June 2016

Developer Training LHIWe are excited to announce that the next live LawHelp Interactive (LHI) developer training will take place July 11-12, 2016 at Georgetown University Law Center in Washington, DC.

Why Attend? Participants in this free training will learn how to author interactive interviews for self-represented litigants, volunteer attorneys or advocates. For those already familiar with the development process, we will go beyond the basics so you can take your statewide websites and online forms initiatives to the next level.  In addition to learning how to create our forms, you’ll also learn about new LHI features to support innovative uses of online forms in pro bono and remote legal services. It’s also a great opportunity to connect with a network of peers around the country working on similar projects.

Who Can Attend? The training is free for legal aid organizations and their eligible partners. Participants are responsible for their hotel and travel costs where applicable.

Training Details: We will hold a beginner’s track where emphasis will be on HotDocs template development and A2J Guided Interview development is also covered. The beginner track training faculty include trainers from Capstone Practice Systems as well as Center for Access to Justice & Technology at Chicago-Kent College of Law. In addition, we will hold a second track covering advanced/intermediate or project management topics if there is sufficient interest.  We will also highlight new LHI functionality to support innovative uses of LHI by pro bono and remote services, and opportunities to more deeply integrate LHI with systems such as legal aid CMS’s and statewide websites.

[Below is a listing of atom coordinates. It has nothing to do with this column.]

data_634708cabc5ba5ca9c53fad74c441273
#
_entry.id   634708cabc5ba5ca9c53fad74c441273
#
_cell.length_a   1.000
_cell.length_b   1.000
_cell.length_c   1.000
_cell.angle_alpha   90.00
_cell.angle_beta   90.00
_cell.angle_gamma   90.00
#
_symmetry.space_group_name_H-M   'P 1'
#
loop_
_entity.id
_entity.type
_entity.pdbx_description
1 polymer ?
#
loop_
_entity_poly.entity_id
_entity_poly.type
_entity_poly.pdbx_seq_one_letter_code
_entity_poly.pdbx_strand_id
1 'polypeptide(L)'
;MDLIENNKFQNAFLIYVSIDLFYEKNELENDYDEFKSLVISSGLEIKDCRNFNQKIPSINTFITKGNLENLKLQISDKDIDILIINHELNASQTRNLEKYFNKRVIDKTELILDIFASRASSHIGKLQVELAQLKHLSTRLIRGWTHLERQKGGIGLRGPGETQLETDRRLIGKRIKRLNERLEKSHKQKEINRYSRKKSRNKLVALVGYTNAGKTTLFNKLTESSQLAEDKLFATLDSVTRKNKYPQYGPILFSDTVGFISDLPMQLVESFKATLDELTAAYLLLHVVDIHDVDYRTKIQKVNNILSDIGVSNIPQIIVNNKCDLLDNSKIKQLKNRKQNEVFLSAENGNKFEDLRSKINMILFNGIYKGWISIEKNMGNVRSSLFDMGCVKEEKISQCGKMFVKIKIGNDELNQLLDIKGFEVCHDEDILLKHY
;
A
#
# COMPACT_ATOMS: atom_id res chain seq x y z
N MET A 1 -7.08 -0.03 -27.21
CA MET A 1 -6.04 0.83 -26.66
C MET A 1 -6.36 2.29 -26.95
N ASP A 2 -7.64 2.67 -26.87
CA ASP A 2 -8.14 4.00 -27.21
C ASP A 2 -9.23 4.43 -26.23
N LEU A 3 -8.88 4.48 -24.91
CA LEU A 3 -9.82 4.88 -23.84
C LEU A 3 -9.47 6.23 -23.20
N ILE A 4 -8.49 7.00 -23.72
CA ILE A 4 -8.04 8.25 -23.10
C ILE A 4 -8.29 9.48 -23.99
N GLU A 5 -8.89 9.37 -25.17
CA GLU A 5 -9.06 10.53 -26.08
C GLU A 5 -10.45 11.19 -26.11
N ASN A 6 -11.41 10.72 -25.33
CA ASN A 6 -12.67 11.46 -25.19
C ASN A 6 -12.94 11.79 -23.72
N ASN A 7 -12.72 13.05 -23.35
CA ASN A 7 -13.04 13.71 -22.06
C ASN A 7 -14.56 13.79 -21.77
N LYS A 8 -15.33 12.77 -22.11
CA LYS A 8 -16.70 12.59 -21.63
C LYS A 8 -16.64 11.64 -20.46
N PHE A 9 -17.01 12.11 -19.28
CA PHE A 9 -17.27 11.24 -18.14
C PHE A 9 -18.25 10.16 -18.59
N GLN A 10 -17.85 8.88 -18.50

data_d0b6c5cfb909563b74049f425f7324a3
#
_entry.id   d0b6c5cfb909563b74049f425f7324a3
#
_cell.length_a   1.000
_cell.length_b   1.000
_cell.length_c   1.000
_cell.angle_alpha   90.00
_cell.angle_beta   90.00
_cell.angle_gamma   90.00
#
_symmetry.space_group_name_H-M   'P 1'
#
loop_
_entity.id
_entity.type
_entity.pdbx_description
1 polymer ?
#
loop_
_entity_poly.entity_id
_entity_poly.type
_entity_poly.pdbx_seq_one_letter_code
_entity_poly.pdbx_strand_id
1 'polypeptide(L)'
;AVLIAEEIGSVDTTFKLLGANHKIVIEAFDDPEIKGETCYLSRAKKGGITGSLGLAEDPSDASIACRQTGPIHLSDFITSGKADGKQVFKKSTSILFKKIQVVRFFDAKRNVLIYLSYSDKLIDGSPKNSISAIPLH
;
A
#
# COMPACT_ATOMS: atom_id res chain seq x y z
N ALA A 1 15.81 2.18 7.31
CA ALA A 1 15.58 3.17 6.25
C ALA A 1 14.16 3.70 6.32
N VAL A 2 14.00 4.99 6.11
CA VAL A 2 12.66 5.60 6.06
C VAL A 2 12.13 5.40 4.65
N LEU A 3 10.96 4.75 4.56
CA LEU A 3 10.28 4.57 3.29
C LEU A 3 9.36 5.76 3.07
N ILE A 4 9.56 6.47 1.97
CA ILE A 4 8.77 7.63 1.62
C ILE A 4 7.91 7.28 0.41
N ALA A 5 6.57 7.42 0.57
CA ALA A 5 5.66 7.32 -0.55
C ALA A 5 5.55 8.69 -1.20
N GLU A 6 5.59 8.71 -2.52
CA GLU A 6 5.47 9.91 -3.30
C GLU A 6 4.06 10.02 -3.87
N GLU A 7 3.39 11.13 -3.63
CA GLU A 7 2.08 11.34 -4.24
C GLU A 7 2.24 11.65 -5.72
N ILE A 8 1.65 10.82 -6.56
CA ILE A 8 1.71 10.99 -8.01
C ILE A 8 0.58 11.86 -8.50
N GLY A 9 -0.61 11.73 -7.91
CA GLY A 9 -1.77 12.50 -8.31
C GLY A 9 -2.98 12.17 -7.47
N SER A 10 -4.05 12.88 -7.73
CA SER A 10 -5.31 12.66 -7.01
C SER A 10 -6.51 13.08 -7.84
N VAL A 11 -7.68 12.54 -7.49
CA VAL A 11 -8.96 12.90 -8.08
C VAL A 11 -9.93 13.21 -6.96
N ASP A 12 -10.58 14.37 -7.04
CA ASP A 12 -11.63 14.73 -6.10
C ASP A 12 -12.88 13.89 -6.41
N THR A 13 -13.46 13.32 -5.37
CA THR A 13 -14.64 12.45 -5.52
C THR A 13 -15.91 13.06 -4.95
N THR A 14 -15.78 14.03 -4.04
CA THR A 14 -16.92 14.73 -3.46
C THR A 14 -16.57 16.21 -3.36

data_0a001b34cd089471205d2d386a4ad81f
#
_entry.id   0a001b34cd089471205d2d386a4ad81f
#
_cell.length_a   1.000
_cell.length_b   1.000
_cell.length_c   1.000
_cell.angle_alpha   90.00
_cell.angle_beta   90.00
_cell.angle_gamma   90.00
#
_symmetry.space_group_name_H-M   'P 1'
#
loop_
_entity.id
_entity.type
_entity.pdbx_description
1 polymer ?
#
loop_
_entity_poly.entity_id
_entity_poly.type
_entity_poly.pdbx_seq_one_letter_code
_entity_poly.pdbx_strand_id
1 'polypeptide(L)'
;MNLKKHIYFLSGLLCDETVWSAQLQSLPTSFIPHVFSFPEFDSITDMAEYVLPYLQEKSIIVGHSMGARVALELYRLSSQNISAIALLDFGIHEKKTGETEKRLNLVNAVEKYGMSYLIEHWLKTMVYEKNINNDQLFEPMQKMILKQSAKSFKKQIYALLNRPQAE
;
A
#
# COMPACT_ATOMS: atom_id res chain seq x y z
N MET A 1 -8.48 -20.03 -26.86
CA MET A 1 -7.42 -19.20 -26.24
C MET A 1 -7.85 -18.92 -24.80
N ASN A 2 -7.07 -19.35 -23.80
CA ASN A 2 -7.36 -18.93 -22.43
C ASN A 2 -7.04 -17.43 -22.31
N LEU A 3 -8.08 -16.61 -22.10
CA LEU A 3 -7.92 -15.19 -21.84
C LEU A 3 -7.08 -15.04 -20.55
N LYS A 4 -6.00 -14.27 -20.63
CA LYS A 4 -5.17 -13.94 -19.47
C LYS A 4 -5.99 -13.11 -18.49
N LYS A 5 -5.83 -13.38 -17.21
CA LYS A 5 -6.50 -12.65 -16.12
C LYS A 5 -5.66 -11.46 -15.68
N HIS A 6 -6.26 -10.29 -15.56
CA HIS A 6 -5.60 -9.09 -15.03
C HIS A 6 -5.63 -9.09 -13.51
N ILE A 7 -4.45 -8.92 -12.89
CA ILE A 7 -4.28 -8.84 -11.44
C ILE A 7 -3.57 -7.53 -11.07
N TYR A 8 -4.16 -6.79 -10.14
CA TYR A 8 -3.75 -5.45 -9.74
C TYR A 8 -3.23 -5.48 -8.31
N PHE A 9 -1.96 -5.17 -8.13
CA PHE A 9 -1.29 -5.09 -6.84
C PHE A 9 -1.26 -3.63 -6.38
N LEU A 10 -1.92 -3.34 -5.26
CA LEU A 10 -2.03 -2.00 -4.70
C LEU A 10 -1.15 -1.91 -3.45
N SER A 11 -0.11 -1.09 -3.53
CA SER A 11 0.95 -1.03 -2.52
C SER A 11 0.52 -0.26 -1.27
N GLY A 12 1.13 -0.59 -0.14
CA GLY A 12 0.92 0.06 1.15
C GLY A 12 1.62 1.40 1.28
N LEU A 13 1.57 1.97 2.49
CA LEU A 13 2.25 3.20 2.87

How to sign up: Registration is available here. It’s first-come, first-served and will close July 1, 2016. If you have any questions, please let us know. You can reach me at mmeghelli@probono.net or you can reach out to LHI Program Manager Claudia Johnson, cjohnson@probono.net.

More about LHI : LHI was developed to make implementing document assembly initiatives easier and less costly for legal aid organizations as well as pro bono and court-based access-to-justice programs. Participating programs use HotDocs Corporation’s HotDocs Professional, and can also use Center for Access to Justice and Technology’s A2J Author, to create online forms and documents. Templates are uploaded to the LawHelp Interactive server and made available to advocates, pro bono volunteers, and self-represented litigants through legal aid and court websites. This training is an opportunity for in-person, hands-on expert guidance on how to develop forms.

Thanks and we hope to see you in DC!

Spring 2016 Winners of the Iron Tech Lawyer Competition

Pro Bono Net’s Executive Director, Mark O’Brien co-teaches an experiential course at Georgetown Law called “Technology, Innovation and Legal Practice– Access to Justice” with Professor Tanina Rostain and Adjunct Professor Kevin Mulcahy. Students in the seminar hear from a range of experts on legal technologies and access to justice. For their projects, student teams collaborate with legal service providers and public interest law organizations to build legal expert systems that promote access to legal processes and the legal system. The course culminates in the Iron Tech Lawyer Competition.

Hear from the winners of this year’s Iron Tech Lawyer Competition, Immigration Healthcare Eligibility Application Liaison, iHeal, below.

Iron Tech Lawyer Competition Winners - Team iHeal